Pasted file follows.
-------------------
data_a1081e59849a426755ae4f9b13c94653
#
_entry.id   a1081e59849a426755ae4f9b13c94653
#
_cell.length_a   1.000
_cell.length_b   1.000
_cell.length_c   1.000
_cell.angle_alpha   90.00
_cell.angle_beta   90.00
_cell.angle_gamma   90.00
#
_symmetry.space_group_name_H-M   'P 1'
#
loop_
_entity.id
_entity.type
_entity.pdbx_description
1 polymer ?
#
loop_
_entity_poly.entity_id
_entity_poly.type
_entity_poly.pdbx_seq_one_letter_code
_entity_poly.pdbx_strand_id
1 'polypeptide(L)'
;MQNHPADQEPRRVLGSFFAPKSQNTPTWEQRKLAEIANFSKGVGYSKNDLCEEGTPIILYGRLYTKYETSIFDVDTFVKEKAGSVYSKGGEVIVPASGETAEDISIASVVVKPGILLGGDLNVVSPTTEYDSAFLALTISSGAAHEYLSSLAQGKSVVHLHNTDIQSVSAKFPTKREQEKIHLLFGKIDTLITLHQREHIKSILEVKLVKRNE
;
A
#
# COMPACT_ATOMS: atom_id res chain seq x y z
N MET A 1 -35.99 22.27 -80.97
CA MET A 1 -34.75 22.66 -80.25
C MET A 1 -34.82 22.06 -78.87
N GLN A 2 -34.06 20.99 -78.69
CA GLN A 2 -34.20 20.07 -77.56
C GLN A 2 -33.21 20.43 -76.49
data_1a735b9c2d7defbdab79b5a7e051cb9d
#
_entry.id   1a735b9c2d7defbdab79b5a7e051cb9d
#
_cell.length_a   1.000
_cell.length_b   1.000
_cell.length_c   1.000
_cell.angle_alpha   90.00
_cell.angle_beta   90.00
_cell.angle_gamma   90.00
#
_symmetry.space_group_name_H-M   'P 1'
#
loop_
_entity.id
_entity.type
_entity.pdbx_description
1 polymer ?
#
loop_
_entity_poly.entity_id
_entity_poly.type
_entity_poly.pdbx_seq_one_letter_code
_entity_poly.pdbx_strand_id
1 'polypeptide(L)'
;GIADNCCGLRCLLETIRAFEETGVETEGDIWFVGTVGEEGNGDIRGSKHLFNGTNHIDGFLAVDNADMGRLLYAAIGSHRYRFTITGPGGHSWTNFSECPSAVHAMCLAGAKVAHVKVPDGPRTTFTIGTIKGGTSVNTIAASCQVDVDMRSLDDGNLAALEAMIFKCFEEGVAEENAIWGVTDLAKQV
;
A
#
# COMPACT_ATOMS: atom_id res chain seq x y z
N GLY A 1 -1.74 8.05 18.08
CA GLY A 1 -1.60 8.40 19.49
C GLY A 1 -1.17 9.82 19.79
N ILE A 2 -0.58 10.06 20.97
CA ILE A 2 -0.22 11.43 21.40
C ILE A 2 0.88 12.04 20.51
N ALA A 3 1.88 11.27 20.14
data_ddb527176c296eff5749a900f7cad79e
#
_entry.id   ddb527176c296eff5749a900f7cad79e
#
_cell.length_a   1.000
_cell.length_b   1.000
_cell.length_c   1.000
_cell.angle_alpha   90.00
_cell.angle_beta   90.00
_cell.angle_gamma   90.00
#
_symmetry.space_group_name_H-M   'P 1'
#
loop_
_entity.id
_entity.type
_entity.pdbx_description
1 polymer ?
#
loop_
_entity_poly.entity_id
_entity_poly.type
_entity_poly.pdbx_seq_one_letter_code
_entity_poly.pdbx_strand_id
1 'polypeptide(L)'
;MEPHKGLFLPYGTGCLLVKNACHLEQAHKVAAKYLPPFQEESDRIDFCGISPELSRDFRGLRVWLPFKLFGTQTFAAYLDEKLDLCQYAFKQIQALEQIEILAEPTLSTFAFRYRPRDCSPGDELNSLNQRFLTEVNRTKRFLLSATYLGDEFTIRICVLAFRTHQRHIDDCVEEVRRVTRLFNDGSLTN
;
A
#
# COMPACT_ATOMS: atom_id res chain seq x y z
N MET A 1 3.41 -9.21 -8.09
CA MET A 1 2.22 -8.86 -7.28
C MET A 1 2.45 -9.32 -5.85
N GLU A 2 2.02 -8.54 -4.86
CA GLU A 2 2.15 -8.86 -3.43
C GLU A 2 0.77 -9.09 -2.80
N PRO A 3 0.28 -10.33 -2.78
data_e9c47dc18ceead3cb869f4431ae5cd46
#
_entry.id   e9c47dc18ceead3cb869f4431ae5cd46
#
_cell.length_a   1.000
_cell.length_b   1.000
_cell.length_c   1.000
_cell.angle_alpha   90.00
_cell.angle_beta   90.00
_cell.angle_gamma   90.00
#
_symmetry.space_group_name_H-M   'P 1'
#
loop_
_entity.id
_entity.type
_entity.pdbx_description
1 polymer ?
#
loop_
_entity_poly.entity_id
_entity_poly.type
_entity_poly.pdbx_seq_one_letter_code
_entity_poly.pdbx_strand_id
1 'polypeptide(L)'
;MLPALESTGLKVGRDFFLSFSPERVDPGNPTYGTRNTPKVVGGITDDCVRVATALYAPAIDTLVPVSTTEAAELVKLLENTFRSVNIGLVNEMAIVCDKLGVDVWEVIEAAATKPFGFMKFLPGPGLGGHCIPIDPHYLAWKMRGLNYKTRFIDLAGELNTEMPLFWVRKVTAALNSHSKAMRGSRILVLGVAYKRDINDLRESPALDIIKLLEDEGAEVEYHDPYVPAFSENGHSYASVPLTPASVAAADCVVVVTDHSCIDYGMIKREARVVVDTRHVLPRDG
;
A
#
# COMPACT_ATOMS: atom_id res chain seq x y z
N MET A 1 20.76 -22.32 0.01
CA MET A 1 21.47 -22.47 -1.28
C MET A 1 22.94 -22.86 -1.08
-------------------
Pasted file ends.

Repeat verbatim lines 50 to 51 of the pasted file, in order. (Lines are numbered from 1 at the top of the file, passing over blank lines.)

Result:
loop_
_entity.id